The Recovery Transporter organizes the cleaned and sanitized traps, keeps trap covers with their corresponding traps, helps match cats arriving from the Clinic Records Station with their corresponding traps and transports the cats to the Recovery Station for monitoring and to the Discharge Station when they are fully awake. This position does not require a rabies vaccination.
- Most perioperative deaths occur during the first 3 hours after surgery. Recovery is the most dangerous period for cats undergoing surgery.
- Cats must be monitored continuously during this very risky period.
- Visually monitor the cats closely. If the cat is moving, blinking or licking, then it is recovering normally. If the cat is fully sedated, watch the chest for movement. Breathing can be very shallow and difficult to see. A normal respiratory rate is 6 or more breaths per minute. If breathing is less frequent or isn’t visible at all, alert the Vaccinations Technician to do a hands-on assessment immediately.
- Notify a veterinarian immediately, if a cat is in distress.
- Anyone handling traps with conscious cats must wear leather gloves.
- Infectious cats are segregated from healthy cats in the Recovery Station. Change gloves and wash hands after handling any infectious cat.
Recovery Transporter Instructions
Organize the traps received from the Trap Managerin numerical order according to the Cat ID Number on the white sticker in groups based on the tens digit of the Cat ID
Check the Paw Tag of each cat arriving from Clinic Records Station, and locate the correct trap for the cat by matching it with the Cat ID Number:
- If time permits, work together with the Clinic Records staff to locate traps in advance of the cat’s arrival.
- Verify that the Paw Tag and Cat ID Number match. Do not discard the Paw Tag until the cat is ready to be placed into the correct trap.
Verify that the cat has been placed in the trap on its right side with the tipped ear facing up so bleeding can be monitored.
The Clinic Records Transporter will remove the Paw Tag. Verify that any other medical alert tags, hemostats, or collars have also been removed from the cat. The Clinic Records Transporter will give the removed Paw Tag to the Recovery Transporter, who will tape it to the top of the trap, next to the Cat ID Number.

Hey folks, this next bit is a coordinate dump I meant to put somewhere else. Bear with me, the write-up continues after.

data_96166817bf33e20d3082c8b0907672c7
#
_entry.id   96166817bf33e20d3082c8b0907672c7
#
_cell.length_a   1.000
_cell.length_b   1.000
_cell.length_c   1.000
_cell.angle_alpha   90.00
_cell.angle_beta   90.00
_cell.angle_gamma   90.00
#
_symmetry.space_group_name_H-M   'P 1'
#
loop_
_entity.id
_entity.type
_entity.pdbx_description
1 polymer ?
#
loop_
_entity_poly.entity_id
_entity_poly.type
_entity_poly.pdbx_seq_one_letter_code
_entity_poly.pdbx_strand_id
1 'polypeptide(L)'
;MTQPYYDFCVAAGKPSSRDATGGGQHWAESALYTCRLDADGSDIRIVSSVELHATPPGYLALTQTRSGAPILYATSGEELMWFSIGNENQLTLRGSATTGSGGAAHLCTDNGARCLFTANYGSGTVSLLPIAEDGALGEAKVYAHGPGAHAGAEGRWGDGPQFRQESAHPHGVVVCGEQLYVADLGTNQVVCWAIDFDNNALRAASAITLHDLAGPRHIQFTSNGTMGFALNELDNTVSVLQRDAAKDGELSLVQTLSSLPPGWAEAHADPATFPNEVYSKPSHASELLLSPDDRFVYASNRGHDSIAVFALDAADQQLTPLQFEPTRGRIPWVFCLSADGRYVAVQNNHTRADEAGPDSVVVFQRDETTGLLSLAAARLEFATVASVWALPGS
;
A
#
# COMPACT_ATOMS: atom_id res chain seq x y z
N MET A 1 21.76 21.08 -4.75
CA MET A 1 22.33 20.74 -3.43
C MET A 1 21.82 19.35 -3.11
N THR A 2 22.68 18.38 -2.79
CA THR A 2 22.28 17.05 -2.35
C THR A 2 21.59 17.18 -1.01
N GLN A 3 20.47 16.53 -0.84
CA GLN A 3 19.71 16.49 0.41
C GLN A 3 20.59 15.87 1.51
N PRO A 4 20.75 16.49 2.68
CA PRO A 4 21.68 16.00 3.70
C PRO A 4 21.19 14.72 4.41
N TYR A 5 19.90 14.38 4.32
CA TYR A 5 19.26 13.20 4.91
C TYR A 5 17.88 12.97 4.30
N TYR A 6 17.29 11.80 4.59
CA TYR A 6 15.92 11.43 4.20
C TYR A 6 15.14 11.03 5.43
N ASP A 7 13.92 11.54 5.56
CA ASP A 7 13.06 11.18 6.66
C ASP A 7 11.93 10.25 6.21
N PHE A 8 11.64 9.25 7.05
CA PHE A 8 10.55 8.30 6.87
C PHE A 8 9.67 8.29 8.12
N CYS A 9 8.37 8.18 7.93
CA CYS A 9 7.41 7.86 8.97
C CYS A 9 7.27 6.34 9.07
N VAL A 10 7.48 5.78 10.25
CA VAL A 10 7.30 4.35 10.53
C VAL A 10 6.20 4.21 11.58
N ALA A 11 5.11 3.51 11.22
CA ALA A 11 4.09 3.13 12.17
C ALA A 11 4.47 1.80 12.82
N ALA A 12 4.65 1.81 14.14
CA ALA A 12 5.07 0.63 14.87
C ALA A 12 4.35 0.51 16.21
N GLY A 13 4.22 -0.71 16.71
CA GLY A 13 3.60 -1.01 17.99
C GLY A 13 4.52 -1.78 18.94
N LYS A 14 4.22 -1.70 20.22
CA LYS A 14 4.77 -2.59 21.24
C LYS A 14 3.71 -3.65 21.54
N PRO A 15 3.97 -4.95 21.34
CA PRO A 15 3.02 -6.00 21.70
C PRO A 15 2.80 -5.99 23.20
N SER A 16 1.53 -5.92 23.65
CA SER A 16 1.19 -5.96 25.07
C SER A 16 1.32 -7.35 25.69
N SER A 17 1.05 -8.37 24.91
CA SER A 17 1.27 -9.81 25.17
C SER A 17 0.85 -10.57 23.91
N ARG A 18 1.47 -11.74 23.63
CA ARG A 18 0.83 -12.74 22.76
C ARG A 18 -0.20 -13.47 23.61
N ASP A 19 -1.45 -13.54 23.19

Verify that the cat has been placed in the trap head first, laying on its right side,with the tipped ear facing up so bleeding can be monitored. A cat with an amputation, enucleation, or wound on the right side may be laid left side down instead.
Secure all trap latches and doors, and use the zip ties in your station kit to strengthen questionable traps. Notify a Recovery Station supervisor about any trap that seems poorly-secured or broken.
Transport each cat in its trap to Phase 1 of the recovery area for monitoring:
- Place cats under the heating lamps.
- Alert the Recovery Monitor, if the cat is bleeding or has been flagged with other post-op complications that need monitoring.
Recovery Transporters may monitor cats when they are not receiving cats from the Clinic Records Transporter. Monitors should continually “walk the line”, checking on each and every cat in their phase of recovery. Make note of which cats aren’t becoming progressively more awake as time passes, or cats who lose consciousness after having been responsive earlier, and alert a supervisor.
When cats are conscious, cover the rear third of their traps with their corresponding trap covers to reduce stress, and the cat may be moved to Phase 2 Recovery.Traps in recovery should never be completely covered, as visual observation is required until discharge.
All Station Images
Station Closing and Cleanup
When the clinic is concluded:
- Inventory the remaining supplies and repack the supply kit.
- Return the kit, station instructions and any remaining items to storage.
- Clean the area and dispose of all trash.
- Wash all tables, including the central trough, and wipe down the entire base of the table.
- Remove any tape from the undersides of the tables.
- Sweep or vacuum and mop the floor.